A Persuasive Tool That Acquires the Most Stubborn Curiosity
Spotify, Malteasers, and Ibiza’s waitresses all use it wisely.
In Ibiza, jaeger bombs cost an arm and a leg. So when a waitress approached me with an entire tray for sale, my stingy mind took charge. No, I thought to myself, don’t waste your money.
You can imagine what happened next.
When I returned home and started journaling, I suddenly realize why I splashed the cash. Firstly, I was drunk, but more importantly, the waitress painted a narrative.
She leaned into our collective frustrations about the Covid restrictions, validating her as an ally. She drew the invisible ‘us vs. them’ lines.
Of course, she might not have cared, but it felt like a conversation rather than a sale.
The jaeger bombs weren’t overpriced. Instead, they were a way to cut loose and rebel. Through buying, I was shaking my self-righteous fist and breaking free from the shackles of Covid.
Average words neatly wrapped in a story. Curiosity acquired. Euros taken.
Simple but elegant.
How not to sell, from someone who hated selling
During my time in retail, I was constantly pushing additional products. One week it was a membership card, the next a magazine. Whenever a transaction began, the inevitable bombardment made me uncomfortable.
So, when someone doesn’t shout the deal in your face from the off, it’s a refreshing change of pace. It shows they care, even if they don’t.
If you’re genuinely trying to sell, talking with someone is better than talking at them.
I’m selling to you right now
Sales are everywhere you go — billboards, bus stops, pop-ups, fliers. They’re both obvious and incognito.
For example, this article is a sales pitch.
Every sentence is an invitation for you to continue reading, which in turn earns me money. If you choose to claim the freebie at the end of this piece, you’ll join my email list and potentially buy a product of mine in the future.
You’d do well to avoid adverts. There are so many, so how do you stand out from the crowd?
Make the customer the main character
The Ibiza waitress put the emphasis on me having a good time, encouraging me to facilitate my fun and buy a shot.
Spotify deploys this concept but on a much larger scale.
For the last few years, Spotify uses its member’s data to create ‘Wrapped.’ You find out what genre, songs, and artists you listen to most. Through music, you can see your year’s journey.
I look forward to it every year, as I can tell the different phases I go through. For example, in 2019, composer Ramin Djawadi was my top artist. I used his Game of Thrones score to help me focus while writing my dissertation and finishing university.
It worked, as in 2019, nearly 60 million users engaged with the service. Couple that with 1.2 million tweet mentions, and it’s clear Wrapped had the desired effect.
It gives the service a unique feel. You’re the author; Spotify is the editor and publisher wrapped in one.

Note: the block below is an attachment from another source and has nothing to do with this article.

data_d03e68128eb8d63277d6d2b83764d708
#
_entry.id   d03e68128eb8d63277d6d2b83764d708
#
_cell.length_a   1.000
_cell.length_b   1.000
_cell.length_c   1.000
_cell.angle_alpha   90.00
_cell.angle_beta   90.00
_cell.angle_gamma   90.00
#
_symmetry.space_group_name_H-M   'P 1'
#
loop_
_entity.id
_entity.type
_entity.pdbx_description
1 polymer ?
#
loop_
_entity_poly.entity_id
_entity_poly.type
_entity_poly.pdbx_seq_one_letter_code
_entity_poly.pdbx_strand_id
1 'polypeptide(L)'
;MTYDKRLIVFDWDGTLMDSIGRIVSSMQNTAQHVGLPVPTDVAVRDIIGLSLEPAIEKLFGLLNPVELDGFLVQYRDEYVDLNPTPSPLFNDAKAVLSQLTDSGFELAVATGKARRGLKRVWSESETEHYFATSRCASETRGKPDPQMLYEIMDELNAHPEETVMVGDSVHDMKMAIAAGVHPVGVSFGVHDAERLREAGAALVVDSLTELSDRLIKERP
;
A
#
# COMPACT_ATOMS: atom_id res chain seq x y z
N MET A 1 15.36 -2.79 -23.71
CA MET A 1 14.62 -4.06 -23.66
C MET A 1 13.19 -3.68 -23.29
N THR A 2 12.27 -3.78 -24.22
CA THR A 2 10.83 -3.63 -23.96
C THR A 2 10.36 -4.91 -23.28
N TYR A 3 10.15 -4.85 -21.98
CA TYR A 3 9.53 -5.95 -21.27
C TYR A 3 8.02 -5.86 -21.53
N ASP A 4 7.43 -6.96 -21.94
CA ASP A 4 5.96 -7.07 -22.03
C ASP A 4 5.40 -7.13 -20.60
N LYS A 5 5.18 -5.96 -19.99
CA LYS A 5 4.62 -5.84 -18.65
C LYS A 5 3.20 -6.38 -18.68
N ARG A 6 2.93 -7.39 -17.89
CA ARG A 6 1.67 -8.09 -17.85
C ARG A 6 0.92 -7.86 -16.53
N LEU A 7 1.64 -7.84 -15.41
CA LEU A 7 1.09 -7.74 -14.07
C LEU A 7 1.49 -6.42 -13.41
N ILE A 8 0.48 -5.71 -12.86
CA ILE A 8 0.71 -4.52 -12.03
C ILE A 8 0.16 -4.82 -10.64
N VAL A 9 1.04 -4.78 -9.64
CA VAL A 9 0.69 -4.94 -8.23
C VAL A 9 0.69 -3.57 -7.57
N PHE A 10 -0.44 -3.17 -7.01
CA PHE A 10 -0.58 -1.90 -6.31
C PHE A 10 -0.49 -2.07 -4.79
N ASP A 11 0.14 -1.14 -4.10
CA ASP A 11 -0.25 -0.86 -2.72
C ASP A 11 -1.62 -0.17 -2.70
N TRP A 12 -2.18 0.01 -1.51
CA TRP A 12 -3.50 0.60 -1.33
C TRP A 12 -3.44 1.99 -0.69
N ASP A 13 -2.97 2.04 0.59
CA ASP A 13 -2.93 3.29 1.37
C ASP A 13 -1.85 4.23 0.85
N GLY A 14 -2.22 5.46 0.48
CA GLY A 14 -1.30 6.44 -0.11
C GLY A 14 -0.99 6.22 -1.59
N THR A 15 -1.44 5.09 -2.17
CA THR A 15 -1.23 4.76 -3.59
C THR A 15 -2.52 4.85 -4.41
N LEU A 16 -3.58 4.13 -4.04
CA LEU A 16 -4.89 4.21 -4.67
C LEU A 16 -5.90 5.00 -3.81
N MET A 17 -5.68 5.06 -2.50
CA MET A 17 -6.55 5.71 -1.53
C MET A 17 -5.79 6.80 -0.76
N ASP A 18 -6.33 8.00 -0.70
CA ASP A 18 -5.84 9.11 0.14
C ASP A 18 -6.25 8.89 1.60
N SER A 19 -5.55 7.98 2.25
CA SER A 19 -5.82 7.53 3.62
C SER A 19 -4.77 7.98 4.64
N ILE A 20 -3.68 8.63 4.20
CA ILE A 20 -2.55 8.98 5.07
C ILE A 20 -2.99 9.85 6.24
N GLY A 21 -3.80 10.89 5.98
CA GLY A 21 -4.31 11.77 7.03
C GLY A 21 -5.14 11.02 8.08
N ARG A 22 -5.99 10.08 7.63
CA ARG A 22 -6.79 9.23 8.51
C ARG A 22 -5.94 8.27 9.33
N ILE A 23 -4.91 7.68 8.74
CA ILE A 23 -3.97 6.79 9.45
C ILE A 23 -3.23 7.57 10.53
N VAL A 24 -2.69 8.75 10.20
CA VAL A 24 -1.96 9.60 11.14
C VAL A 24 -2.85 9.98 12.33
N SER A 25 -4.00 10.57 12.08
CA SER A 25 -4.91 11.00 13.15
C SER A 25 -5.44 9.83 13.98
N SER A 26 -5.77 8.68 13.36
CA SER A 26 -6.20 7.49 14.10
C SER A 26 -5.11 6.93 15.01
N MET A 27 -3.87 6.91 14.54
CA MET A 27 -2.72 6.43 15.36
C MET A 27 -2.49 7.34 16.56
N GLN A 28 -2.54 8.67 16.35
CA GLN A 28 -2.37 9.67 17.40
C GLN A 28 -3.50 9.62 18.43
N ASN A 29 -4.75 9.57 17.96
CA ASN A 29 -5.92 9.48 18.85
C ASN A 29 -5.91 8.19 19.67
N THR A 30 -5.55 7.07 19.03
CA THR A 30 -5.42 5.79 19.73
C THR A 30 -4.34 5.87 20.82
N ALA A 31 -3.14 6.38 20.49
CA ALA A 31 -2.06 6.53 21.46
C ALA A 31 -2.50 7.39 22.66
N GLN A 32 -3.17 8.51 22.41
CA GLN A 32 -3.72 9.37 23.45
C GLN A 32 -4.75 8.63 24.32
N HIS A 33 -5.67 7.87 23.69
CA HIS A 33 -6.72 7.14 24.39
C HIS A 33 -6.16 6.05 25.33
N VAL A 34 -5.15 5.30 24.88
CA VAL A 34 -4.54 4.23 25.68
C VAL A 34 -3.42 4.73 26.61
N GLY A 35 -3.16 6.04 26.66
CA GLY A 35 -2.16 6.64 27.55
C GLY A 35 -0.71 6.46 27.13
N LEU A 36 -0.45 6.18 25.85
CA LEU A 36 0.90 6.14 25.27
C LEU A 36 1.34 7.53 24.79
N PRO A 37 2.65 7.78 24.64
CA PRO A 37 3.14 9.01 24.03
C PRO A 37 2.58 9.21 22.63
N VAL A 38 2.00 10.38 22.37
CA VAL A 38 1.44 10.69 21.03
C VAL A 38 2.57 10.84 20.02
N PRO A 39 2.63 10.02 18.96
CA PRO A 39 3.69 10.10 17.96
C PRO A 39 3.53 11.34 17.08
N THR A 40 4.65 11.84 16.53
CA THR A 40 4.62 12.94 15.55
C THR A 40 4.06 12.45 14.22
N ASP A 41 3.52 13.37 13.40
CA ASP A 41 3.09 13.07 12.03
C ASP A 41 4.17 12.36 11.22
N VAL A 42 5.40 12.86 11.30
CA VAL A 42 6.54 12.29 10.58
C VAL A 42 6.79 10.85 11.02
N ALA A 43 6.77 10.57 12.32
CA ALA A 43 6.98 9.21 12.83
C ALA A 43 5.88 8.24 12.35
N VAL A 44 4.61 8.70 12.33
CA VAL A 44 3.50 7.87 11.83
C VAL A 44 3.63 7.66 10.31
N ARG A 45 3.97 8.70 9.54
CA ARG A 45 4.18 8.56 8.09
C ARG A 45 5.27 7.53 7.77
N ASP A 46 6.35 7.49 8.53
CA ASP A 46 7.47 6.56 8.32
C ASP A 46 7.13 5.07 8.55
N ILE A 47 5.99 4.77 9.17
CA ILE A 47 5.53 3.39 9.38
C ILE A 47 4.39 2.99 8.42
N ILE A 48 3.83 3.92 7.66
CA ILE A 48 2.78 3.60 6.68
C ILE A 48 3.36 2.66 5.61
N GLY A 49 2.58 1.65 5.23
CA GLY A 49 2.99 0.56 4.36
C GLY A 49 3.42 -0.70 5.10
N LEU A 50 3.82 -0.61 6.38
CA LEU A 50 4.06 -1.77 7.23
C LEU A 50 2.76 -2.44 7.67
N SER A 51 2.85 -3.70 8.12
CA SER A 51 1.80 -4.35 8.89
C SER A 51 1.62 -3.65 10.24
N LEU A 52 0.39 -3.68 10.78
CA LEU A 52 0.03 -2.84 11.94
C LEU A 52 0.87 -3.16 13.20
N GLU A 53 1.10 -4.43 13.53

Wrap a sales pitch in a story
I know you’ve read about James Clear thousands of times by now, but hear me out.
His advice is excellent on the face of it, as he clearly (no pun intended) shows how you can implement habits that will change your life. But it’s not revolutionary. He just lays it out nicely.
Atomic Habits starts with, you guessed it, a story. A good one at that. He describes his freak baseball injury and how that changed his life, forming the book’s genesis. All to explain how habits changed his life.
Average words wrapped up in a compelling story.
Make sure your story is unique and authentic
James Clear’s injury was unique to him. Likewise, getting ripped off in Ibiza was unique to me (although not uncommon, I imagine).
On a broader scale, no one executed this better than Malteasers.
They realized disabled people feel grossly underrepresented by the media, including their market. So to bring their story to light, Malteasers created adverts inspired by real-life disabled people, focusing on awkward situations we’ve all experienced.
As a result, the UK chocolate brand saw an 8.1% increase in sales, with 57% of customers saying they’re changing the public perception of disability.
By grounding their story in reality and with the help of data, Malteasers showed the real impact an inspiring story could have. The story came first, with the sales increase feeling like a bonus.
Potential customers will see right through you. Ground your story in authenticity to ensure people know the person behind the words.
You’re a human first and a salesperson second.
Storytelling is much easier than direct selling
You could have the most basic product in the world, but when you wrap it in a unique, authentic story, suddenly you’re giving it credibility. It’s also effortless, as when you speak from experience about something you care for, you don’t need to rehearse. Your memory is your script.
Stories naturally acquire curiosity. To land a potential customer or even just get someone’s attention, all you need is a good one.
And before you know it, you’re the one selling three jaeger bombs for 30 euros with ease.